Wednesday, February 20, 2013

Learning To Be a Feminist

TW: Abuse

I started this blog about a month and a half ago in order to (1) document and work through some of my own spiritual questions and (2) practice and improve my writing skills. I expected to find other LGBT bloggers, and I have found some lovely people who write about the topics of spirituality and homosexuality. An unexpected (and very positive) outcome has been exposure to bloggers writing about a topic that wasn’t in my sphere of consciousness: feminism.

Note: Many of my favorite bloggers who write about this topic are listed in the Recommended Reading section, and I will add to it as I discover new writers.

I was introduced to many of these writers when Tony Jones wrote a blog post wondering why more women didn’t comment on his blog. Many women DID comment on that particular post. (For full context, read the blog post and comments for yourself.)

At first, I thought that the commenters critical of Tony were unfair. I was also very surprised. I had no idea there was a problem with gender inequality in the emergent church movement. I was new to Tony’s blog and new to the emergent movement; in fact, I had not been moving in any kind of Christian circles for years. The churches I went to in the past were conservative and taught that women should not be ministers or even deacons. Men were to be the head of the household and the spiritual leaders of the home. I just assumed the emerging church was all about equality.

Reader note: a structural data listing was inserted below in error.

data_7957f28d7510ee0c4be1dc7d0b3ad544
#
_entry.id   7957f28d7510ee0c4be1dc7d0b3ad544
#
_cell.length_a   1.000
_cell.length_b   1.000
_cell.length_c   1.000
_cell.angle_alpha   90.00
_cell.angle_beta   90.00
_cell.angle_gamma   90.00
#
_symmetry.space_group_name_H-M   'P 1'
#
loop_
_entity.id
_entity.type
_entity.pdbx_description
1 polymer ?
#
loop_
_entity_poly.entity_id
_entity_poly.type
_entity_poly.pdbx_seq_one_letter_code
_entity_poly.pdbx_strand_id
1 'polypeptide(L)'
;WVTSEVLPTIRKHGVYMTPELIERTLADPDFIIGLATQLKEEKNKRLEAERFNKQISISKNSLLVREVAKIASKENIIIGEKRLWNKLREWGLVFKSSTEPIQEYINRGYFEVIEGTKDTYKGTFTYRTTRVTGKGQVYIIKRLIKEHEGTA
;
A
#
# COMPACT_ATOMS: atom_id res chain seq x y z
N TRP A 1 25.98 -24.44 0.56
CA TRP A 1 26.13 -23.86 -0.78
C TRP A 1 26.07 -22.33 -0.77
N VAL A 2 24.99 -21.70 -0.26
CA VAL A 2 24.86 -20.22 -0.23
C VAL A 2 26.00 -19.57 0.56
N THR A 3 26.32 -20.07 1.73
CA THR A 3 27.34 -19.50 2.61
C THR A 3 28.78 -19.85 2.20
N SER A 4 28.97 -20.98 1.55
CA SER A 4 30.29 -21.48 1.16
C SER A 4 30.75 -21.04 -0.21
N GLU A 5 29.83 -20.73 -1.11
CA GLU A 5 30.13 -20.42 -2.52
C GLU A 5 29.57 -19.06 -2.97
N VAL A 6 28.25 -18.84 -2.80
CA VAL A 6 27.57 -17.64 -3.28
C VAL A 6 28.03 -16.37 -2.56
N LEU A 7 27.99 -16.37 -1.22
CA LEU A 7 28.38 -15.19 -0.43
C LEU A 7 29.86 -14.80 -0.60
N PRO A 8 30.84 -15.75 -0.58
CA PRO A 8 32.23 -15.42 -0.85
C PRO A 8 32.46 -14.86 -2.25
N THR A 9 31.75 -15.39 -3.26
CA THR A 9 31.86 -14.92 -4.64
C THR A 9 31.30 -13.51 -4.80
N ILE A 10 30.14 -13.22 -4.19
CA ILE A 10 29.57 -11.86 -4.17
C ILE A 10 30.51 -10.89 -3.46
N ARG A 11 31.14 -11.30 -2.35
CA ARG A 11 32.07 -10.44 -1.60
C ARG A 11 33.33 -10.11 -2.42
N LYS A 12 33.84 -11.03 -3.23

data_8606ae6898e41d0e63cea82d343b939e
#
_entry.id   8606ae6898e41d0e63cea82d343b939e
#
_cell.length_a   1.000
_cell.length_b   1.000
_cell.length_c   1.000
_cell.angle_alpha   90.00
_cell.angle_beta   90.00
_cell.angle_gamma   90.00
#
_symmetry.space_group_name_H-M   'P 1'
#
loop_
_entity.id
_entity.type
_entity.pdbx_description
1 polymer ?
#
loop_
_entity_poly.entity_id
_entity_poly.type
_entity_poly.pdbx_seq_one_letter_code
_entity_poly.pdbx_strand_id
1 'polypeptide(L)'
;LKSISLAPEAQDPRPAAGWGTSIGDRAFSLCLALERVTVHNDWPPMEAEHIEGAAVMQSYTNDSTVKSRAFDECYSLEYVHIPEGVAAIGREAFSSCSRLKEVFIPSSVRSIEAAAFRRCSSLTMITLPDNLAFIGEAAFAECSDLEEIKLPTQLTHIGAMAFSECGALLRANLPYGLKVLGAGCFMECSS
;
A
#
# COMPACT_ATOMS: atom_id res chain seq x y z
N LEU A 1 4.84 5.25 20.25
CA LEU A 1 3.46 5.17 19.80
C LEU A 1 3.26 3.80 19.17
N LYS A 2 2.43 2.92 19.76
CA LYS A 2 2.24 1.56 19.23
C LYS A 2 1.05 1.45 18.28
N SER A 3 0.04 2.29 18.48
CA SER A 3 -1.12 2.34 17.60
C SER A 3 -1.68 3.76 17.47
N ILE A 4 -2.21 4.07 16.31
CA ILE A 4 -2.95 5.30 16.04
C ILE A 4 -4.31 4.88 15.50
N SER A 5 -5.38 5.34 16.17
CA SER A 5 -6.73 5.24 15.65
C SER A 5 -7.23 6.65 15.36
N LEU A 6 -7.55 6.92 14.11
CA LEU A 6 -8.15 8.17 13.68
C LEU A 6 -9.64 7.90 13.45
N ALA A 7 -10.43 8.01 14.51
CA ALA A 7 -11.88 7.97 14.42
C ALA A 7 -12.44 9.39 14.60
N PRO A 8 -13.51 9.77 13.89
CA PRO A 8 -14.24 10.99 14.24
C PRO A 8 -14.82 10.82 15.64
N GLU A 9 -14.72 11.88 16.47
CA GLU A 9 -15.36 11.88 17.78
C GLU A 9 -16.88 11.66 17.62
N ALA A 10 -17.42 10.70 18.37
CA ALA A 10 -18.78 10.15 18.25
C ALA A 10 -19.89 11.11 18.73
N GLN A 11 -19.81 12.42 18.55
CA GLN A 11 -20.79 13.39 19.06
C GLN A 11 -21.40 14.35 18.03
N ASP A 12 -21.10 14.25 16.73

I’m not quite as na├»ve now. Even though equality and diversity are values in the emerging church, that doesn't necessarily mean that these values are always being put into practice. I’m grateful for that post of Tony's and the ensuing discussion, because it was the springboard to my own awakening to the feminist cause. The post gave me a chance to read the blogs of the commenters, from the most critical to the most supportive. From these blogs I discovered even more writers.

I've read and learned so much over the past few months. At this point, however, I don’t feel qualified to write deeply and profoundly about feminism with any amount of confidence. (Still so much to read, learn, and experience!) I can share with you, however, a few of the concepts and values I have been trying to apply over the past few months:

Engage with Humility

I was born with advantages that many others don't have in our society. Simply being male and white and American gave me unearned merit in a world that often mistakes appearance and wealth as virtues. I’ve come to learn that this unearned, societal privilege doesn’t inherently make me a bad person, but it does mean that I have more to overcome in order to understand and support those who have not had the same privileges. Therefore, I approach this topic with humility and as one willing to listen and learn.

Understand What May Trigger Negative/Painful Feelings

I’ve learned from reading feminist writers that there is much work being done to bring healing to those who are victims of abuse; these writers and activists also work tirelessly to prevent this type of abuse from happening again. Christian writers are especially mindful of this type of abuse in the church. Related to abuse, a trigger was a concept I didn’t understand at first. I saw the initials TW and had to ask someone what it meant (Trigger Warning). I’ve read some heartbreaking stories about abuse. I’ve also seen insensitive and judgmental comments: some inadvertent, some proud of their ignorance.